Rash Around Mouth (Perioral Dermatitis)

What is perioral dermatitis?

Perioral literally means “around the mouth”. Therefore perioral dermatitis refers to skin inflammation (dermatitis) and rashes around the mouth. These rashes can vary in appearance and may be mistaken for other skin conditions of the face like rosacea. Unlike rosacea, the rashes in perioral dermatitis are mainly restricted to the lower half of the face (especially the skin around the mouth), the cheeks and forehead. Perioral dermatitis is a relatively common skin condition and in the United States, 1 out of every 100 people are affected by this rash.

Young women between the ages of 20 and 45 years are the most frequently affected and account for about 90% of all the cases. Children of any age may also developthis rash. Perioral dermatitis is rarely seen in men. People who have this condition are often long term users of corticosteroids (inhaled or topical). It is not a life-threatening condition. However, this does not make it any less debilitating for the sufferers, due to psychosocial impact associated with facial rashes. Often it may be a chronic condition further exacerbating the impact.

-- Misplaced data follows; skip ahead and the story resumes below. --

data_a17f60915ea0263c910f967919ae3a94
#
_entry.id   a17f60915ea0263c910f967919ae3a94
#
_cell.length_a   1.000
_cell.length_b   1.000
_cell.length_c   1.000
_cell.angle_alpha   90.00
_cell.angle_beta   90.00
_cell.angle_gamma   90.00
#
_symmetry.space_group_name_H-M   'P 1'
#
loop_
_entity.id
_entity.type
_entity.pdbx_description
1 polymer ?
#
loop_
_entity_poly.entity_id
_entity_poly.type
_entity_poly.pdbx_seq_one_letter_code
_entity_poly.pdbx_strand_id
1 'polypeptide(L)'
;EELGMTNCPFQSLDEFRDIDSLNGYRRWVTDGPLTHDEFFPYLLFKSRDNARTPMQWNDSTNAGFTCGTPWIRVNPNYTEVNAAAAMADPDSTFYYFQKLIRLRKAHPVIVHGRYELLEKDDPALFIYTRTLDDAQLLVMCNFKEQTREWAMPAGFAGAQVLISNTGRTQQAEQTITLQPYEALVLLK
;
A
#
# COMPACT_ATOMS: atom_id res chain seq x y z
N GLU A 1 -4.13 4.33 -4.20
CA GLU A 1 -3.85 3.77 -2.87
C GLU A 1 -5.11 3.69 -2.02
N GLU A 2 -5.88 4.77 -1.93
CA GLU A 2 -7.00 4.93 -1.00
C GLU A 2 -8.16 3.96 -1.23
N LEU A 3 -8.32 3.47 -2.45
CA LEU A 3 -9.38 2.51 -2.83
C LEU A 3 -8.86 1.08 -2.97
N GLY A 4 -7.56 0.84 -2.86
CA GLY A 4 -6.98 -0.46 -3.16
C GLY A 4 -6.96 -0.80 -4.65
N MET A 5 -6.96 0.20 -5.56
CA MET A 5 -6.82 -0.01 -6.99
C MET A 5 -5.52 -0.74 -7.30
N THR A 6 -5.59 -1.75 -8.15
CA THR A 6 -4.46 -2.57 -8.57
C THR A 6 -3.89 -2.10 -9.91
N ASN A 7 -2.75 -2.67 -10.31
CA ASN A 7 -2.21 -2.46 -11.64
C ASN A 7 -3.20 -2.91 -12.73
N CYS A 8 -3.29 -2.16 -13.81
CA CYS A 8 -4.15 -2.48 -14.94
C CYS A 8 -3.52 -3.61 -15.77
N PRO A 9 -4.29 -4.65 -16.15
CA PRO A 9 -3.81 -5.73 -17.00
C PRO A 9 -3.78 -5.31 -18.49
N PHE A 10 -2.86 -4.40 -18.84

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Signs and Symptoms

The most characteristic feature of perioral dermatitis is the presence of a reddish rash that encircles the skin around the mouth. This rash is in the form of red papules (raised bumps). If this rash is present elsewhere on the lips then it needs to be investigated further  The intensity and extent of the rash differs on an individual basis. In some people, it might be light red in color, whereas in others it might be intensely reddish.

The rash may either affect only one side of the skin around the mouth (unilateral) or it may completely encircle the skin around the mouth like a ring (bilateral). A small border around the lips may remain unaffected, and look pale. The papules may also be filled with fluid or pus. Although the term “perioral” suggests that only the skin around the mouth is affected, the rash may also affect some other regions such as the skin on the sides of the eyelids and the nasolabial folds. It has even been reported to affect the vulva region in some young girls.